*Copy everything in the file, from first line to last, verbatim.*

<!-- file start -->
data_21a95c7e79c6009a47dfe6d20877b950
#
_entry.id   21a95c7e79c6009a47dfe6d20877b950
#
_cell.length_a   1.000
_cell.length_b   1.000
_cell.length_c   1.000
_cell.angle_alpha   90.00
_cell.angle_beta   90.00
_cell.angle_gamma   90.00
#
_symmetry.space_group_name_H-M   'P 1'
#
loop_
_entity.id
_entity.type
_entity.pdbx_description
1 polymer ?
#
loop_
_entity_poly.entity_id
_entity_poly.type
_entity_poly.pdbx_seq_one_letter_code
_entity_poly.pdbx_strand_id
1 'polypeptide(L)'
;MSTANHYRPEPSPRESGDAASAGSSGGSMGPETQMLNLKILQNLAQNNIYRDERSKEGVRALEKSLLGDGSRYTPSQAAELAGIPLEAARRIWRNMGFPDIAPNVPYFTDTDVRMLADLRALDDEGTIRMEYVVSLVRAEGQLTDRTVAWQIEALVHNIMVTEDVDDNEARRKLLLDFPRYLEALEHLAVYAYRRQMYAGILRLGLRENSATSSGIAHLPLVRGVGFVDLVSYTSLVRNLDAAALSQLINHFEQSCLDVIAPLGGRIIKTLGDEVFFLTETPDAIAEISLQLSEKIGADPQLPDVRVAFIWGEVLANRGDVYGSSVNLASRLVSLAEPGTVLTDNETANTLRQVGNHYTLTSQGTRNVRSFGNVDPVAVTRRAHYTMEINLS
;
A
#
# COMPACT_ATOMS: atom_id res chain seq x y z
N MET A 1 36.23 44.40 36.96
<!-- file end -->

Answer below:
data_21a95c7e79c6009a47dfe6d20877b950
#
_entry.id   21a95c7e79c6009a47dfe6d20877b950
#
_cell.length_a   1.000
_cell.length_b   1.000
_cell.length_c   1.000
_cell.angle_alpha   90.00
_cell.angle_beta   90.00
_cell.angle_gamma   90.00
#
_symmetry.space_group_name_H-M   'P 1'
#
loop_
_entity.id
_entity.type
_entity.pdbx_description
1 polymer ?
#
loop_
_entity_poly.entity_id
_entity_poly.type
_entity_poly.pdbx_seq_one_letter_code
_entity_poly.pdbx_strand_id
1 'polypeptide(L)'
;MSTANHYRPEPSPRESGDAASAGSSGGSMGPETQMLNLKILQNLAQNNIYRDERSKEGVRALEKSLLGDGSRYTPSQAAELAGIPLEAARRIWRNMGFPDIAPNVPYFTDTDVRMLADLRALDDEGTIRMEYVVSLVRAEGQLTDRTVAWQIEALVHNIMVTEDVDDNEARRKLLLDFPRYLEALEHLAVYAYRRQMYAGILRLGLRENSATSSGIAHLPLVRGVGFVDLVSYTSLVRNLDAAALSQLINHFEQSCLDVIAPLGGRIIKTLGDEVFFLTETPDAIAEISLQLSEKIGADPQLPDVRVAFIWGEVLANRGDVYGSSVNLASRLVSLAEPGTVLTDNETANTLRQVGNHYTLTSQGTRNVRSFGNVDPVAVTRRAHYTMEINLS
;
A
#
# COMPACT_ATOMS: atom_id res chain seq x y z
N MET A 1 36.23 44.40 36.96